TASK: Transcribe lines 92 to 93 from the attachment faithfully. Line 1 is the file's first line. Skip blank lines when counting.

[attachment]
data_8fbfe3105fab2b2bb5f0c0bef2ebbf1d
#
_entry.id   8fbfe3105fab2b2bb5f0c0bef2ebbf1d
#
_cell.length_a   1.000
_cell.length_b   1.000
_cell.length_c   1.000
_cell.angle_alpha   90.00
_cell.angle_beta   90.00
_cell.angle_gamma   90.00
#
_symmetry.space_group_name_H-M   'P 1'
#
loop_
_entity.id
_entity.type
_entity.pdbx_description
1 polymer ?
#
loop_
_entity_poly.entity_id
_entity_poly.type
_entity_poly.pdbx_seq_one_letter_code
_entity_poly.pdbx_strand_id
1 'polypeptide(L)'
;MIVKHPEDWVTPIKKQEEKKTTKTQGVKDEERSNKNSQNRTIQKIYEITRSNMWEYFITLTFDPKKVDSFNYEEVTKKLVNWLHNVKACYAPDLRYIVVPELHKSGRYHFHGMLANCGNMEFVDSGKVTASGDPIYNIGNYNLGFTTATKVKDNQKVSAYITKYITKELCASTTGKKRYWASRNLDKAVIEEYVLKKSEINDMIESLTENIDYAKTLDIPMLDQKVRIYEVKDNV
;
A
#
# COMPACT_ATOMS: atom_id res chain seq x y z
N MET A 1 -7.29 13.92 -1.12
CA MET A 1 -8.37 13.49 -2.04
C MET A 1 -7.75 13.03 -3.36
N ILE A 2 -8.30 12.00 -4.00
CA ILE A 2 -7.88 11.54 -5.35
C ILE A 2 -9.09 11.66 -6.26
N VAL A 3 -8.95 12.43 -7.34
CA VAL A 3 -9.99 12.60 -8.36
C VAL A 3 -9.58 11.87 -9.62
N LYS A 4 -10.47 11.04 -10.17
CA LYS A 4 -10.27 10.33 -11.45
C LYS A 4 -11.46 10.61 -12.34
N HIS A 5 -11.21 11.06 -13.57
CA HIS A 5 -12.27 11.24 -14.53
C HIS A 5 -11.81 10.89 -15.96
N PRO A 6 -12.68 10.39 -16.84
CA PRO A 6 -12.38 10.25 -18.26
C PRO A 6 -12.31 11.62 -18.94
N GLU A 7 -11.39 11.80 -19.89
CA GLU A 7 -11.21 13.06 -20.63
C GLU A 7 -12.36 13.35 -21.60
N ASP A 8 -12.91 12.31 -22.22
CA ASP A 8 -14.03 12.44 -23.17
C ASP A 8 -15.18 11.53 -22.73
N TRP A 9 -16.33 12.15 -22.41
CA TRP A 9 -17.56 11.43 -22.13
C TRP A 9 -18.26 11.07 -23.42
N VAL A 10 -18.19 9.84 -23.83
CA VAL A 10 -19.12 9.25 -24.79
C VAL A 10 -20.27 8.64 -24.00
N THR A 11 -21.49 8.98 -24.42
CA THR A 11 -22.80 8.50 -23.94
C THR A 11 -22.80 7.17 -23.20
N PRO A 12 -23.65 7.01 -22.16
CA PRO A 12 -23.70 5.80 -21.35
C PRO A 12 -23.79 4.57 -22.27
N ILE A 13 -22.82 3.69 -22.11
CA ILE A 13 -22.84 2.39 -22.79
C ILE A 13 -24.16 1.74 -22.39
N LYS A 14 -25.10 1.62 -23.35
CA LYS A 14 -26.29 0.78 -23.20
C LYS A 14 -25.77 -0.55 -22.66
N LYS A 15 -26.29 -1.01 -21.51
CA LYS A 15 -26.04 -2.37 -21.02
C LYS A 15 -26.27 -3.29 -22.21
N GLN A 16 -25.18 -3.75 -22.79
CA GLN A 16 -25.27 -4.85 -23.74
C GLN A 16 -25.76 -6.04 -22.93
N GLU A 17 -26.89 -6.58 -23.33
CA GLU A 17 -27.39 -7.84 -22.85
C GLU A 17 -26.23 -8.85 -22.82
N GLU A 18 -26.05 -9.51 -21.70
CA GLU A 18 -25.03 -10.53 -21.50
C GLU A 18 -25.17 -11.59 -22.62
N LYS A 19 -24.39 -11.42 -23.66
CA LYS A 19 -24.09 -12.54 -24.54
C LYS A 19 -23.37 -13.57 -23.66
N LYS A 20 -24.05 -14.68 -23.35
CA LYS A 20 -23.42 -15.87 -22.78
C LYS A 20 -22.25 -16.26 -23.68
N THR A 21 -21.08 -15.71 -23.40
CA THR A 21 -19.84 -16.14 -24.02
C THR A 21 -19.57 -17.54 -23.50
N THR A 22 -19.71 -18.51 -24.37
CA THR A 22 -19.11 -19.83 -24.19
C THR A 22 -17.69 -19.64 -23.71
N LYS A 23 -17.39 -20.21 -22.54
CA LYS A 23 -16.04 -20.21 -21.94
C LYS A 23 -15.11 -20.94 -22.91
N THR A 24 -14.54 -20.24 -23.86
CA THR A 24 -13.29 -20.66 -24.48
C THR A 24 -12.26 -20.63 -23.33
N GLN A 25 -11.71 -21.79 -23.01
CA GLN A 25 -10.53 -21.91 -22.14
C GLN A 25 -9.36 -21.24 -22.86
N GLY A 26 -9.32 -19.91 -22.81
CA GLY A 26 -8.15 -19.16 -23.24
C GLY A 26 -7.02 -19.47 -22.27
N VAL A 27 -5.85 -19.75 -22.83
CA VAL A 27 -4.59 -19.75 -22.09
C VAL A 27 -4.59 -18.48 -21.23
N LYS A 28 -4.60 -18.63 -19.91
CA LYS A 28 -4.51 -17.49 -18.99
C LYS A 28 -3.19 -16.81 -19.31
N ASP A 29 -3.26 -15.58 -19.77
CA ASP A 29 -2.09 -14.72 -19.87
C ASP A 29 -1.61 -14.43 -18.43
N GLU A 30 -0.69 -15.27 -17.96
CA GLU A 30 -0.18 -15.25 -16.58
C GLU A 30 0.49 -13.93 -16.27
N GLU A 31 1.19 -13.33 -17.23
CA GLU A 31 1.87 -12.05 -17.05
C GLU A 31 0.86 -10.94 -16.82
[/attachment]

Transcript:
CA THR A 21 -19.84 -16.14 -24.02
C THR A 21 -19.57 -17.54 -23.50